Nissan Juke hybrid review: good things come in small packages
Nissan’s compact crossover is stylish and fun to drive but the hybrid’s higher price is hard to justify
You could never accuse the Nissan Juke of being a subtle car.
The first generation of the compact crossover was well ahead of its time with a design that stood out from the raised hatchback aesthetic of most mini-SUVs. Its googly-eyed front end, angular rear and flared arches caught the eye and divided opinion like few other cars of the time.
Since then, pretty much every car maker has decided the small crossover segment is the “funky styling” one, throwing all sorts of weird and wonderful shapes into the mix. But Nissan hasn’t taken this lying down and the second-generation Juke, launched in 2019 has taken the first-gen’s looks and run with them.
The multi-level lights and gawping grille that set the first car apart are still present and correct and now LED-equipped. The pinched rear glasshouse gives a swooping appearance to the car’s rear end and the swollen wheel arches are present and correct, as are the hidden door handles that help the lines but are a nightmare for small children to reach.
The looks certainly won’t be to everyone’s taste but, personally, I’m a big fan, especially in the vibrant Magnetic Blue and contrast black roof of our test car.
The second-generation Juke was launched with a single 1.0-litre petrol engine option but in 2022 Nissan added a hybrid as part of its march towards full electrification of its range.
The hybrid uses a 1.6-litre petrol engine and two electric motors - a 36kW main drive unit and a 15kW integrated starter generator with a 1.25kWh battery. Combined they give the Juke 141bhp - around 30bhp more than the regular petrol. Even with the extra power, the 0-62mph run takes 10 seconds but in use the hybrid feels more spritely than that.
The car always starts in EV mode and the electric motor kicks in instantly when you apply the throttle so at low speeds you get an immediate spurt of acceleration that’s really useful at junctions or for nipping into a newly opened gap in traffic. Once the EV motor’s potential is expended there’s a moment’s hesitation while the petrol gets going but it’s less pronounced than in some similar cars and the Juke moves along with decent pace.
Nissan says the hybrid brings a 25% improvement in economy, quoting official figures of 57mpg and 114g/km. However, we struggled to get even close to - averaging 42mpg. Even the car’s trip computer showed a long-term average in the high 40s. That makes the hybrid’s £3k premium over the equivalent 1.0 model hard to swallow.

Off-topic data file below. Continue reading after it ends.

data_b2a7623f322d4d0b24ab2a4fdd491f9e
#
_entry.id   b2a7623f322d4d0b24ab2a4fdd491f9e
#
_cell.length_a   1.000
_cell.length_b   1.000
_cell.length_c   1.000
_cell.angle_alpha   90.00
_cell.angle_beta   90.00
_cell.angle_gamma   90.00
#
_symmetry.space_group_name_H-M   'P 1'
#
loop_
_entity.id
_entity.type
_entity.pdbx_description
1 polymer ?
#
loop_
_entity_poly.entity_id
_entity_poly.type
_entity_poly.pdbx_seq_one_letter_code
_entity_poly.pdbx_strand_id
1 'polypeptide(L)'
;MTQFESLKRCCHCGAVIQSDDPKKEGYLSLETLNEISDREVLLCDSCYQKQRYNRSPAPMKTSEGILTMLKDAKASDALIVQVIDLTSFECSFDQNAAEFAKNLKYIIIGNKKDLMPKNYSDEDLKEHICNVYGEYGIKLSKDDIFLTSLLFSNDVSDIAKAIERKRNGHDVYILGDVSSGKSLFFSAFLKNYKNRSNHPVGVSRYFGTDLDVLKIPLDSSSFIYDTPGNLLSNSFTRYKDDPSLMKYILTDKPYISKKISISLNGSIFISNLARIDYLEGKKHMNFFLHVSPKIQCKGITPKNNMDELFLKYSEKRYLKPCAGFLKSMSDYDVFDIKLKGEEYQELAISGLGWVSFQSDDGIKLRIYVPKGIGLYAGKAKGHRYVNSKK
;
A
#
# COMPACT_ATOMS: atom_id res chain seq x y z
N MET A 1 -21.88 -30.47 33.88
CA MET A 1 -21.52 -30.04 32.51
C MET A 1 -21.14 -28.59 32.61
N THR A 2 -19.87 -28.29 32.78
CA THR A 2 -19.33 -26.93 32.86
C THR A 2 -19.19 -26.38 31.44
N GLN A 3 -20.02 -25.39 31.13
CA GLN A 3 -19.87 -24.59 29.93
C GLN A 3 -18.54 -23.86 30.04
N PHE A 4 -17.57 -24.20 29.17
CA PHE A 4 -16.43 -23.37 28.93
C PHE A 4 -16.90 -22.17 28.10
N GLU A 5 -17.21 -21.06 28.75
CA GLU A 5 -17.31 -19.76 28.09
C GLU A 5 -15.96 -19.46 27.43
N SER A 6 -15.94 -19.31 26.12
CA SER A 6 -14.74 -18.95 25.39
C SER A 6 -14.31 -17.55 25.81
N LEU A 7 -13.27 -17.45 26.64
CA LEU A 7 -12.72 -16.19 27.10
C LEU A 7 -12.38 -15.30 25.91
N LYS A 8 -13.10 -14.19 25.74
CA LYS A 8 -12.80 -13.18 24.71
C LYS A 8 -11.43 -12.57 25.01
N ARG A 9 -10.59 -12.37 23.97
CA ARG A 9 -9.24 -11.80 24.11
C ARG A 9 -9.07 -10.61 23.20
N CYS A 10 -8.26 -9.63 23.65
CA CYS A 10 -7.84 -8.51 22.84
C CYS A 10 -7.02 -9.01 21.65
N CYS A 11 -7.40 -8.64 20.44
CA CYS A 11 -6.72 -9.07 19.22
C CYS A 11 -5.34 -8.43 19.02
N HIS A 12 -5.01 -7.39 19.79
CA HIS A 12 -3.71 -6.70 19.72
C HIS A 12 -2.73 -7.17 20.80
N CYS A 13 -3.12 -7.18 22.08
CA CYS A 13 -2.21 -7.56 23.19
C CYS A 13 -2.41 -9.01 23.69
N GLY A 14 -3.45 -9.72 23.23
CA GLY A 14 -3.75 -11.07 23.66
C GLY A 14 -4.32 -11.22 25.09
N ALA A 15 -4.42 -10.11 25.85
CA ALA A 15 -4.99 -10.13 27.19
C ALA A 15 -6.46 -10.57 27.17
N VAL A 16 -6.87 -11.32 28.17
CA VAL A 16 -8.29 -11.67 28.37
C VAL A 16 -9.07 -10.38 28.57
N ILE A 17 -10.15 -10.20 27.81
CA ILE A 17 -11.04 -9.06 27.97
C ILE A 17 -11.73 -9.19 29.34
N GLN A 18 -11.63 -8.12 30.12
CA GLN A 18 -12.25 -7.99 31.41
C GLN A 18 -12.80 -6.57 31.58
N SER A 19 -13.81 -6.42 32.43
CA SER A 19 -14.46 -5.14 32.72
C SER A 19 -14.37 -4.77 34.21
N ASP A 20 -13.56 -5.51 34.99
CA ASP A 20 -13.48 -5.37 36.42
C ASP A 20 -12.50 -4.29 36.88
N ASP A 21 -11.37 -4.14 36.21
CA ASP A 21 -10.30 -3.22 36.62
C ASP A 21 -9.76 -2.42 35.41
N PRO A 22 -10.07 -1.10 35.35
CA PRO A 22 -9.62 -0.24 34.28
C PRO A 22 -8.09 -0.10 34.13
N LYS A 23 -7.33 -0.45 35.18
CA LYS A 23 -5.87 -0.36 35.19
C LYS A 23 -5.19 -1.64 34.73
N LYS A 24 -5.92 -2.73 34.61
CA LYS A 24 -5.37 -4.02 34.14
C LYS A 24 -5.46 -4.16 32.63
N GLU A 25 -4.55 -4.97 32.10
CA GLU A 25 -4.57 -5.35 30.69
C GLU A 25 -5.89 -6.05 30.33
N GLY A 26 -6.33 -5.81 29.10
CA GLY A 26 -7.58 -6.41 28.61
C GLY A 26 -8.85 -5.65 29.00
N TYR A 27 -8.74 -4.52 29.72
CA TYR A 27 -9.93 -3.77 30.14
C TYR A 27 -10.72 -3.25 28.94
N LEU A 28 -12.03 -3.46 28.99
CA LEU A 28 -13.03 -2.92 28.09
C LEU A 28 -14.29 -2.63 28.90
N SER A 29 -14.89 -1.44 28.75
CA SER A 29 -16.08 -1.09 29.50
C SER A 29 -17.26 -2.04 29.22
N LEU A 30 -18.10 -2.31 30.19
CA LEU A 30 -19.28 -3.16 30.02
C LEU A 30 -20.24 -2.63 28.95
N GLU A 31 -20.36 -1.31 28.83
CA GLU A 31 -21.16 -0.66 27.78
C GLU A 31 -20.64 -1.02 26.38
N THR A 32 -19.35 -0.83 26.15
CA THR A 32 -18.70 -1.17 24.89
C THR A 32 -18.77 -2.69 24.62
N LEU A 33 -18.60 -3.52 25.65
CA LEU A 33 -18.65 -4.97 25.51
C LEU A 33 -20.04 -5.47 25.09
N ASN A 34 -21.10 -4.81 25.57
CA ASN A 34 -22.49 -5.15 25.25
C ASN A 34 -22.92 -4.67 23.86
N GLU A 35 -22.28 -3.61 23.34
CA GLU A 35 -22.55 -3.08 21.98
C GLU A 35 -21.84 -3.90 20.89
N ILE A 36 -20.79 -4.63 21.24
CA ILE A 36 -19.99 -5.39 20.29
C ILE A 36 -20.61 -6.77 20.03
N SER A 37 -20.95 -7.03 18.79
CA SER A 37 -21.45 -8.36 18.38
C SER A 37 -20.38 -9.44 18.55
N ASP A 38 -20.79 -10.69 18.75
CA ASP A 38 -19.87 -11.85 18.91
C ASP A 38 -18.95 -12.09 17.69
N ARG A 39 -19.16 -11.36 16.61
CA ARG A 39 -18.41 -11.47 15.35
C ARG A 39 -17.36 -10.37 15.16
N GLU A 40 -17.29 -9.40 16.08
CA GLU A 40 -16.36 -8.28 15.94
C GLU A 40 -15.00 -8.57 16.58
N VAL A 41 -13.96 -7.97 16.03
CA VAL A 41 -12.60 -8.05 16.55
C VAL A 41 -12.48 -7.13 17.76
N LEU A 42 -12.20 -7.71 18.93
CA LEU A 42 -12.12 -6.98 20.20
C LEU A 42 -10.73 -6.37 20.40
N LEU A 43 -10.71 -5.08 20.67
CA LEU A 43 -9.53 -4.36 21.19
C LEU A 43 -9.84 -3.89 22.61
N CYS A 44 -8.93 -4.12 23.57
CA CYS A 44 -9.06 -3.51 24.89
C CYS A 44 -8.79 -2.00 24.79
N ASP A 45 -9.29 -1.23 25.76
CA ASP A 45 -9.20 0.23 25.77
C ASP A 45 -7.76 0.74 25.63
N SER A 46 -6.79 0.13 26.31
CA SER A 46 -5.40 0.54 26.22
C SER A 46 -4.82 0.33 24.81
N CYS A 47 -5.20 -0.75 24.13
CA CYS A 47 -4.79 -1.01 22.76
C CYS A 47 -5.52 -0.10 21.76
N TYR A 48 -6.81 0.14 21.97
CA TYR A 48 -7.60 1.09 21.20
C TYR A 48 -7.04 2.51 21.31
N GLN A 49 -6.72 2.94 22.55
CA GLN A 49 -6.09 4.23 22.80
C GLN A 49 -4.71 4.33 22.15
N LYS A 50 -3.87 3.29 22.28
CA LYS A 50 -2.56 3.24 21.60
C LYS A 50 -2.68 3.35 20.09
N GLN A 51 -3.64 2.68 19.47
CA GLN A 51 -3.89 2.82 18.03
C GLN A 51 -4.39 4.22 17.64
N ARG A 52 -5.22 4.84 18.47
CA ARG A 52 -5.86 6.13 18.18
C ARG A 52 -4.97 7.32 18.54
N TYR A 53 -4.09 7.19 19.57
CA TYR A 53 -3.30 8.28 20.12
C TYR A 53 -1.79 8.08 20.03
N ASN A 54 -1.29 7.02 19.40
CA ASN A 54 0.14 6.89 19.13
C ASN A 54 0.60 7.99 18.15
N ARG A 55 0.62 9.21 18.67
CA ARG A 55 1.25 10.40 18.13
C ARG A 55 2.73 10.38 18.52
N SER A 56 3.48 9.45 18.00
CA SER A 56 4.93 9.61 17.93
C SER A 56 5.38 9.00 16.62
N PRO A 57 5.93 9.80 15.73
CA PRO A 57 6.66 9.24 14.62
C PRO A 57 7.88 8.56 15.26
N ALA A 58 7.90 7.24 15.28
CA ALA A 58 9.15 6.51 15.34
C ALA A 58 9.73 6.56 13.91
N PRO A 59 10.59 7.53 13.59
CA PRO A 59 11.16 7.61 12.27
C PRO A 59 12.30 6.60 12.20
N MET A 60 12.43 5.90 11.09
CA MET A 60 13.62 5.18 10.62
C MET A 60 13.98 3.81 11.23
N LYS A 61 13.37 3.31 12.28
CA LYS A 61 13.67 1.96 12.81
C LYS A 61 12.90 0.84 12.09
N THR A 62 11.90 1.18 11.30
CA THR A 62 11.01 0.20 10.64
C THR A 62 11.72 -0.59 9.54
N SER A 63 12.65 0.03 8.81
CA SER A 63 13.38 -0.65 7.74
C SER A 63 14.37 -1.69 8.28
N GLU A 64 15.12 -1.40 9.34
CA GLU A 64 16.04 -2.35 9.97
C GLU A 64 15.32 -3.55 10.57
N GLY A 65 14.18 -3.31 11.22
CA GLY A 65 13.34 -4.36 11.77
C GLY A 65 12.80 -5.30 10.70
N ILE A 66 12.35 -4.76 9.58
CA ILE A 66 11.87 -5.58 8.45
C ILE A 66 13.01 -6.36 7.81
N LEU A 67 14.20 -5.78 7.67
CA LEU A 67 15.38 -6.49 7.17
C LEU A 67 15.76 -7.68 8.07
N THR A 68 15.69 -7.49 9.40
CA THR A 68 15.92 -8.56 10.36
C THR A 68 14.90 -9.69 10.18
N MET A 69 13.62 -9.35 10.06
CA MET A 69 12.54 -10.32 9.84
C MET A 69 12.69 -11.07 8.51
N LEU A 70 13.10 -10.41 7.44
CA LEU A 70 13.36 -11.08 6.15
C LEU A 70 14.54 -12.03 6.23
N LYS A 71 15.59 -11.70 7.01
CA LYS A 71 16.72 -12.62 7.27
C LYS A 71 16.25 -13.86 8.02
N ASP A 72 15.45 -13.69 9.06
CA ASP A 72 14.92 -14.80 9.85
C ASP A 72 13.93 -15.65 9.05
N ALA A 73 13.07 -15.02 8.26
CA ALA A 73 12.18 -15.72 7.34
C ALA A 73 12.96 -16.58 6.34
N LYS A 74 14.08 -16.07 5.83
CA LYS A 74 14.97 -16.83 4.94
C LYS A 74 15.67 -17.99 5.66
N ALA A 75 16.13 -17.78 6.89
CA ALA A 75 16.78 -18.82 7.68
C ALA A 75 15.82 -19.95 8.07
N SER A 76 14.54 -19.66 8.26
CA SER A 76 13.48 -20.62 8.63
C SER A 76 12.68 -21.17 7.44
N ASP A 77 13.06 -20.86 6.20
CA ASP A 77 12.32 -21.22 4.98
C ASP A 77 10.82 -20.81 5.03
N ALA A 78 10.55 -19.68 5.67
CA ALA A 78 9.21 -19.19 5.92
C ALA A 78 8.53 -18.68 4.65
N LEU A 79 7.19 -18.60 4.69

The responsiveness of the hybrid does help get the most out of the Juke’s surprisingly lively and fun chassis. It still leans like a drunk after a dozen pints but the steering is keen and there’s plenty of grip. You’ll find yourself barrelling along a county road enjoying the experience far more than you night expect. That said, the Juke does ride firmly, especially at lower speeds, so feels jittery in its natural urban habit.
The interior is less flashy than exterior but strikes a good balance between characterful and practical. The big round air vents look good and the Alcantatra dash panel, centre console and door finish elevate the Juke above its rivals while the layout and controls remain logical and easy to use. The fabric finish adds some texture and interest and feels nicer than the usual gloss plastic (although there’s a decent amount of that too).
The single-piece seats also feature Alcantara and leather and, in our Tekna+ spec car include Bose speakers mounted in the headrests. These are supposed to create a more immersive soundscape but our experience was a little hit and miss. A bigger tech letdown is the eight-inch media screen, which is painfully slow and ugly in operation. Thankfully Android Auto and Apple CarPlay are standard so you can largely avoid it.
While the front space feels well designed, the rear seat space is tight and there’s nothing in the way of ventilation or charging ports for rear passengers. Other cars - Ford Puma and Skoda Kamiq, for example - offer better room if you’re going to regularly carry more than one passenger.
The boot is also less generous than rivals and hybrid loses 68 litres compared to the petrol, taking it down to a relatively small 354 litres.
Starting at around £27,000 for the hybrid model, the Juke has plenty of competitors but feels more than capable of standing among them. Natural rivals include the Ford Puma, Renault Captur, Volkswagen T-Cross, Toyota CH-R, Honda H-RV and Kia Stonic. While the Puma is bigger and marginally more engaging to drive it suffers the same poor ride. The Toyota and Honda are more spacious but less interesting to drive and the Kia and Volkswagen worthy but dull.
The Juke, however, is thoroughly likeable. Its quirky looks stand out, the neatly finished interior is modern and attractive and it is surprisingly engaging to drive. The hybrid adds an extra dose of responsiveness but it comes at substantial extra cost and we’re not convinced it’s worth the extra outlay.
Nissan Juke Hybrid Tekna+
Price: £30,425 (£30,595 as tested); Engine: 1.6-litre, four-cylinder, petrol with 36kW electric motor; Power: 141bhp; Torque: N/A; Transmission: Multi-modal automatic; Top speed: 103mph; 0-62mph: 10.1 seconds; Economy: 56.4mpg; CO2 emissions: 114g/km